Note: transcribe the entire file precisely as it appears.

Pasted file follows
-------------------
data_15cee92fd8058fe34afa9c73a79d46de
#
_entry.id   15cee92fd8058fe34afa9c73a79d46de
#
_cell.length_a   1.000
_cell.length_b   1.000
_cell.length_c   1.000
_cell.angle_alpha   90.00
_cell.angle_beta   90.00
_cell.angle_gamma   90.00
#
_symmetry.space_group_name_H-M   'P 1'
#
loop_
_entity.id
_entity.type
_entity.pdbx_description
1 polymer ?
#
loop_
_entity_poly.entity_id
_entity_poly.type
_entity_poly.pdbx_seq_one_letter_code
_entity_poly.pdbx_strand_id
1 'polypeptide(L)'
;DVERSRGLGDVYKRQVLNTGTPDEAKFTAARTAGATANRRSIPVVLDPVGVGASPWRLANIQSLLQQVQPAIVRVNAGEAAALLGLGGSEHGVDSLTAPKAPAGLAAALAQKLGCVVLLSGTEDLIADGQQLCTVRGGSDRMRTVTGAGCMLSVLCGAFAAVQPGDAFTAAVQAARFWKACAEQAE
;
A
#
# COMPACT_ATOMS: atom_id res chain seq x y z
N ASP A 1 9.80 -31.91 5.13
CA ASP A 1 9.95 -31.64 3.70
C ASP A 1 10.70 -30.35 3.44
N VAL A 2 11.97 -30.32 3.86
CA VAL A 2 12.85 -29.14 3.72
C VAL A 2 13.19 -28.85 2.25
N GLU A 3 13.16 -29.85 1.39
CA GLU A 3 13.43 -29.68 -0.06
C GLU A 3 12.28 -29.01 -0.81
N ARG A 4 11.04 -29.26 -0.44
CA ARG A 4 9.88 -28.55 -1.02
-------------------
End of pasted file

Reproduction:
data_15cee92fd8058fe34afa9c73a79d46de
#
_entry.id   15cee92fd8058fe34afa9c73a79d46de
#
_cell.length_a   1.000
_cell.length_b   1.000
_cell.length_c   1.000
_cell.angle_alpha   90.00
_cell.angle_beta   90.00
_cell.angle_gamma   90.00
#
_symmetry.space_group_name_H-M   'P 1'
#
loop_
_entity.id
_entity.type
_entity.pdbx_description
1 polymer ?
#
loop_
_entity_poly.entity_id
_entity_poly.type
_entity_poly.pdbx_seq_one_letter_code
_entity_poly.pdbx_strand_id
1 'polypeptide(L)'
;DVERSRGLGDVYKRQVLNTGTPDEAKFTAARTAGATANRRSIPVVLDPVGVGASPWRLANIQSLLQQVQPAIVRVNAGEAAALLGLGGSEHGVDSLTAPKAPAGLAAALAQKLGCVVLLSGTEDLIADGQQLCTVRGGSDRMRTVTGAGCMLSVLCGAFAAVQPGDAFTAAVQAARFWKACAEQAE
;
A
#
# COMPACT_ATOMS: atom_id res chain seq x y z
N ASP A 1 9.80 -31.91 5.13
CA ASP A 1 9.95 -31.64 3.70
C ASP A 1 10.70 -30.35 3.44
N VAL A 2 11.97 -30.32 3.86
CA VAL A 2 12.85 -29.14 3.72
C VAL A 2 13.19 -28.85 2.25
N GLU A 3 13.16 -29.85 1.39
CA GLU A 3 13.43 -29.68 -0.06
C GLU A 3 12.28 -29.01 -0.81
N ARG A 4 11.04 -29.26 -0.44
CA ARG A 4 9.88 -28.55 -1.02